“Last week I took an exam at the Sorbonne,” she answered with a smile. “I’d like to move to Paris.”

She seemed happy. I saw the hopeful expression that patients often have prior to surgery in her gaze. It makes their deformed faces seem more honest.

I invited her for an ice-cream on Isle Saint-Louis. A jazz band was playing nearby and although we couldn’t see the musicians from where we were, we could hear the music as though it was coming from the river itself. The sunlight tinted her eyelids orange. We walked for several hours, sometimes in silence, sometimes discussing the things we saw around us, the city or her hopes for the future. If I’d have brought my camera I’d have some evidence, not just of the existence of the ideal woman but also the happiest day of my life.

When night fell I walked her back to the hotel where she was staying, a dive near Bonne Nouvelle. We spent the night together on a rickety bed, in constant danger of falling to the ground. Once we were naked, the twenty year difference between us became more obvious. I kissed her eyelids over and over again and when I had tired of that I asked her not to close her eyes so I could continue to enjoy those extra three millimeters, the three millimeters of voluptuousness that drove me crazy. From the first embrace to the moment when, exhausted, I switched off the lamp, I felt a pressing need to talk her out of it. So, discarding my previous reticence and inhibitions, I begged her not to have the operation. I asked her to stay with me just the way she was, right at that moment. But she thought that I was only flattering her, telling the grandiose lies that one tends to tell in such moments.

We barely slept that night. If only Doctor Ruellan had known! He always insisted that his patients got a full night’s rest before the surgery. She arrived at the pre-operation chamber with rings under her eyes that only emphasized their beauty. I promised that I’d stay with her until the last moment and then that I would come and see her immediately once she had woken up from the anesthesia. But I couldn’t do it: when the nurse came in to take her into the operating theater, I slipped away into the elevator.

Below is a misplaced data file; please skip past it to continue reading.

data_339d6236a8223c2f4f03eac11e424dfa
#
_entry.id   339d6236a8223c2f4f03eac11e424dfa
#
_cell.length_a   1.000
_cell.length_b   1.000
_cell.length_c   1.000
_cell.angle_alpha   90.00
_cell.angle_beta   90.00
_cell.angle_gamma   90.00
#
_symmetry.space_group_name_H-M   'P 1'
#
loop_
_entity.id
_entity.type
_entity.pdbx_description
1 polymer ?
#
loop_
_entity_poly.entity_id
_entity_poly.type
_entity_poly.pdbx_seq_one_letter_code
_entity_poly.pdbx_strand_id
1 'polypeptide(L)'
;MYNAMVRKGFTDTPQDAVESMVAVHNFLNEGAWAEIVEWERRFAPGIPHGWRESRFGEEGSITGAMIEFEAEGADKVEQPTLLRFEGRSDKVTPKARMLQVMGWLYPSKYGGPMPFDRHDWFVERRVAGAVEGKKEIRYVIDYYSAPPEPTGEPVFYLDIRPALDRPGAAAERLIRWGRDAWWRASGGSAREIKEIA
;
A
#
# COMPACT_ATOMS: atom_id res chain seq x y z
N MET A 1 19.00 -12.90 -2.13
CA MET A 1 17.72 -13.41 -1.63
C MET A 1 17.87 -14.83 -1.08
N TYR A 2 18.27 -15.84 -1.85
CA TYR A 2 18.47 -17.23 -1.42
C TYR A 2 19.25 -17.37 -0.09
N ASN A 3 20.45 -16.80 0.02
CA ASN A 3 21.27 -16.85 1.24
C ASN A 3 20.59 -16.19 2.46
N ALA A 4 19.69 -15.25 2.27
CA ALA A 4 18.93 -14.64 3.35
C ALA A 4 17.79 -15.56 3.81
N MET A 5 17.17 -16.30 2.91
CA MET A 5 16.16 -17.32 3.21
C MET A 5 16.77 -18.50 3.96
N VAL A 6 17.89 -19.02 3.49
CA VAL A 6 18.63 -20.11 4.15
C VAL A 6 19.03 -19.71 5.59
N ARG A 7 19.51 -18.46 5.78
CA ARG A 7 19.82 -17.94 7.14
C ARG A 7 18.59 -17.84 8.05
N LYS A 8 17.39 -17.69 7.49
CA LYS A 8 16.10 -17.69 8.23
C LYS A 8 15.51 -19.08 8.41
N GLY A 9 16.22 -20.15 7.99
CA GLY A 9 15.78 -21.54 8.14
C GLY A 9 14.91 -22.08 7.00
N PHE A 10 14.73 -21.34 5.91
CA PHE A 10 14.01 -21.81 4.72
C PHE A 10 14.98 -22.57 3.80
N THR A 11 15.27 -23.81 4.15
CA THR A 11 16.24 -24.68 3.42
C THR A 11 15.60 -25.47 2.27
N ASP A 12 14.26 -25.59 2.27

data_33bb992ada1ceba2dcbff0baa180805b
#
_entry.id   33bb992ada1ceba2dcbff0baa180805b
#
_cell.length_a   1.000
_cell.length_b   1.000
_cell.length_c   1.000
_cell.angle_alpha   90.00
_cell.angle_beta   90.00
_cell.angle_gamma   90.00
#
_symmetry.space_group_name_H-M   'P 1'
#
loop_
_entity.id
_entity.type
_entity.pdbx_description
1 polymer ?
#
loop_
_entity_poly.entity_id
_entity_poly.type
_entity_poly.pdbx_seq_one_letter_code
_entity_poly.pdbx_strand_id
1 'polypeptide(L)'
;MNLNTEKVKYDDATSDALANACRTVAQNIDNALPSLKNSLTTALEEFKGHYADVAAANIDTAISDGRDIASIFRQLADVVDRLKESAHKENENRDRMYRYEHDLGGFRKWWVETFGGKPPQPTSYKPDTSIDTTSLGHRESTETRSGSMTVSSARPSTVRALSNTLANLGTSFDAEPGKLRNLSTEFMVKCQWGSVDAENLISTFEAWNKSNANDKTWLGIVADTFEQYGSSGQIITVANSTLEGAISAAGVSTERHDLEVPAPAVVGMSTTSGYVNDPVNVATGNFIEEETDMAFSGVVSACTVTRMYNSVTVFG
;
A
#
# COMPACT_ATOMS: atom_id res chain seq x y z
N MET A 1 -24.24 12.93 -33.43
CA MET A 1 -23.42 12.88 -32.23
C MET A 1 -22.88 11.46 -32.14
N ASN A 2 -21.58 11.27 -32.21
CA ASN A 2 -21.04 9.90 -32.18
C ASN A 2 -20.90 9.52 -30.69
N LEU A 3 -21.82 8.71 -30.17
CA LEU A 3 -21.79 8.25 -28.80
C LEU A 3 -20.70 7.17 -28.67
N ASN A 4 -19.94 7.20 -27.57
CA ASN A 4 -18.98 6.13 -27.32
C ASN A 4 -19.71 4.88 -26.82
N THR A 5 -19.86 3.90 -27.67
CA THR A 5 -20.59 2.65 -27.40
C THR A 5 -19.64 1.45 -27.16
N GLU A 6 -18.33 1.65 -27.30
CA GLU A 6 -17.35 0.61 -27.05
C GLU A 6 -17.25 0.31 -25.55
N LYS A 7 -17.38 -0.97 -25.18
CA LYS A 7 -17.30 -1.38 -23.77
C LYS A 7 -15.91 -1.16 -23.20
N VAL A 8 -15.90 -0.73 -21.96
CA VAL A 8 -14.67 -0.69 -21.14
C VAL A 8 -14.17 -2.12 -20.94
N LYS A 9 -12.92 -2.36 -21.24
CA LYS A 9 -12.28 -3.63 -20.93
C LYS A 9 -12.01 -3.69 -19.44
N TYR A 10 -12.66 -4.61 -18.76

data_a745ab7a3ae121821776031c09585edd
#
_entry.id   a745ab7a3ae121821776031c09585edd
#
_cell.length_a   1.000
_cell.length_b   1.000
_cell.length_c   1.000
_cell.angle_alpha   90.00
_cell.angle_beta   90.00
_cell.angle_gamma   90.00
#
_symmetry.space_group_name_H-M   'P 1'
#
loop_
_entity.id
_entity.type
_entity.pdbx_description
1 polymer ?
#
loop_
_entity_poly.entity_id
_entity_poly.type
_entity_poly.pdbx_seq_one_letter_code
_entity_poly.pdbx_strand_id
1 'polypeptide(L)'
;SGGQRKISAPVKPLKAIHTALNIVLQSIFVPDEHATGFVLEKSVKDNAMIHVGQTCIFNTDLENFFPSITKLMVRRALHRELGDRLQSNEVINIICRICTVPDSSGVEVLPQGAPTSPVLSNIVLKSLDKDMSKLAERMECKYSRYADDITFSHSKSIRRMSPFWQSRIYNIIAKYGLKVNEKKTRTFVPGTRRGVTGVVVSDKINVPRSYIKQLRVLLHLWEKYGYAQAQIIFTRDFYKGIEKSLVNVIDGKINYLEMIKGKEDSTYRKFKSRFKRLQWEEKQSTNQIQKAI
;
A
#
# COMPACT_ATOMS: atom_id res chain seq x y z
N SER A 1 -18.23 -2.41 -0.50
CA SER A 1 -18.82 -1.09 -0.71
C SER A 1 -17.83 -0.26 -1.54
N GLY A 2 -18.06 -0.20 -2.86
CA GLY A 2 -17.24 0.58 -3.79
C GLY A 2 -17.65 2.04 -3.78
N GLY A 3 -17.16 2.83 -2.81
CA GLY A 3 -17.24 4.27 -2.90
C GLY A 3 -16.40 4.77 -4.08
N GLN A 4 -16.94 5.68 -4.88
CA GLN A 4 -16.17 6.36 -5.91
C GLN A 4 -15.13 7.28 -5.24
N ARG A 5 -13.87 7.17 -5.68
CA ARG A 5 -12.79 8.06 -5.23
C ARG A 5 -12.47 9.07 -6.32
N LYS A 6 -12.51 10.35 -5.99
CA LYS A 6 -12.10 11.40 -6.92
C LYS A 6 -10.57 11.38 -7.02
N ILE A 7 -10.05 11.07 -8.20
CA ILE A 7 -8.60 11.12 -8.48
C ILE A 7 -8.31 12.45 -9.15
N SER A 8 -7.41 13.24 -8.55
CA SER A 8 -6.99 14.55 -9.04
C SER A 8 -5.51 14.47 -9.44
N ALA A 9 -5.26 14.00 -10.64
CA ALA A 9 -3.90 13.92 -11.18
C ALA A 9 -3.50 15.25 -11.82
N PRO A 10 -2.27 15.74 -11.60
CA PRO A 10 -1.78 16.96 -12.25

I left the hospital with my heart in pieces, like someone experiencing a defeat for the first time in their lives. I thought of her so much the next day. I imagined her waking up alone, in that hostile room bathed in the smell of disinfectant. I would have loved to be able to be there to keep her company and I would have been if so much hadn’t been at stake: my memories, my images of those eyes, would have disappeared completely if I had seen them afterward, identical to those of all  Doctor Ruellan’s other patients.

Some afternoons, especially during the slow periods when the customers are utterly disappointing, I put her photograph on my desk and gaze at it for a few minutes. When I do so, I am filled with a suffocating sensation born of infinite hatred toward our benefactor, as though his scalpel had somehow mutilated me as well. I haven’t gone out with my camera since then. The docks of the Seine no longer hold any mysteries for me.